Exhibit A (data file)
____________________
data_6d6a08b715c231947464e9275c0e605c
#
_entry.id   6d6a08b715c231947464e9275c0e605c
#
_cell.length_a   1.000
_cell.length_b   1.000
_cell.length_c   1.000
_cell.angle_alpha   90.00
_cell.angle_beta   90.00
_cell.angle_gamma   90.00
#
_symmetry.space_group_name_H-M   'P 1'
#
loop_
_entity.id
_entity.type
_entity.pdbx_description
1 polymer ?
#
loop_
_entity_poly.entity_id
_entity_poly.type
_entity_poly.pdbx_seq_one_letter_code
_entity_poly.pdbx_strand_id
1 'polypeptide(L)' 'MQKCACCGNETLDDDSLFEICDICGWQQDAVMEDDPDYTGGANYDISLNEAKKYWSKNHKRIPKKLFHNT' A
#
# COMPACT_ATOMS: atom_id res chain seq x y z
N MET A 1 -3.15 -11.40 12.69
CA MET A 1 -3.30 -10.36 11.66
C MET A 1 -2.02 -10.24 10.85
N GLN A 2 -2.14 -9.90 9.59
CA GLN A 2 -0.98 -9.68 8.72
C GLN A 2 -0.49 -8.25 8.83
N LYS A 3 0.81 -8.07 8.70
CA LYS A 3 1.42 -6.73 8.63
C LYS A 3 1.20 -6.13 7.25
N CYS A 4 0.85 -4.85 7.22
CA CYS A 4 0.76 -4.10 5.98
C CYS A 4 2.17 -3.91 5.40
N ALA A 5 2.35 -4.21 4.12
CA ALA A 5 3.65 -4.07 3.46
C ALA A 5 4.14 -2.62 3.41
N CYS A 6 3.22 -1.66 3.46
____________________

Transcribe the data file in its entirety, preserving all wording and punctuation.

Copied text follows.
data_6d6a08b715c231947464e9275c0e605c
#
_entry.id   6d6a08b715c231947464e9275c0e605c
#
_cell.length_a   1.000
_cell.length_b   1.000
_cell.length_c   1.000
_cell.angle_alpha   90.00
_cell.angle_beta   90.00
_cell.angle_gamma   90.00
#
_symmetry.space_group_name_H-M   'P 1'
#
loop_
_entity.id
_entity.type
_entity.pdbx_description
1 polymer ?
#
loop_
_entity_poly.entity_id
_entity_poly.type
_entity_poly.pdbx_seq_one_letter_code
_entity_poly.pdbx_strand_id
1 'polypeptide(L)' 'MQKCACCGNETLDDDSLFEICDICGWQQDAVMEDDPDYTGGANYDISLNEAKKYWSKNHKRIPKKLFHNT' A
#
# COMPACT_ATOMS: atom_id res chain seq x y z
N MET A 1 -3.15 -11.40 12.69
CA MET A 1 -3.30 -10.36 11.66
C MET A 1 -2.02 -10.24 10.85
N GLN A 2 -2.14 -9.90 9.59
CA GLN A 2 -0.98 -9.68 8.72
C GLN A 2 -0.49 -8.25 8.83
N LYS A 3 0.81 -8.07 8.70
CA LYS A 3 1.42 -6.73 8.63
C LYS A 3 1.20 -6.13 7.25
N CYS A 4 0.85 -4.85 7.22
CA CYS A 4 0.76 -4.10 5.98
C CYS A 4 2.17 -3.91 5.40
N ALA A 5 2.35 -4.21 4.12
CA ALA A 5 3.65 -4.07 3.46
C ALA A 5 4.14 -2.62 3.41
N CYS A 6 3.22 -1.66 3.46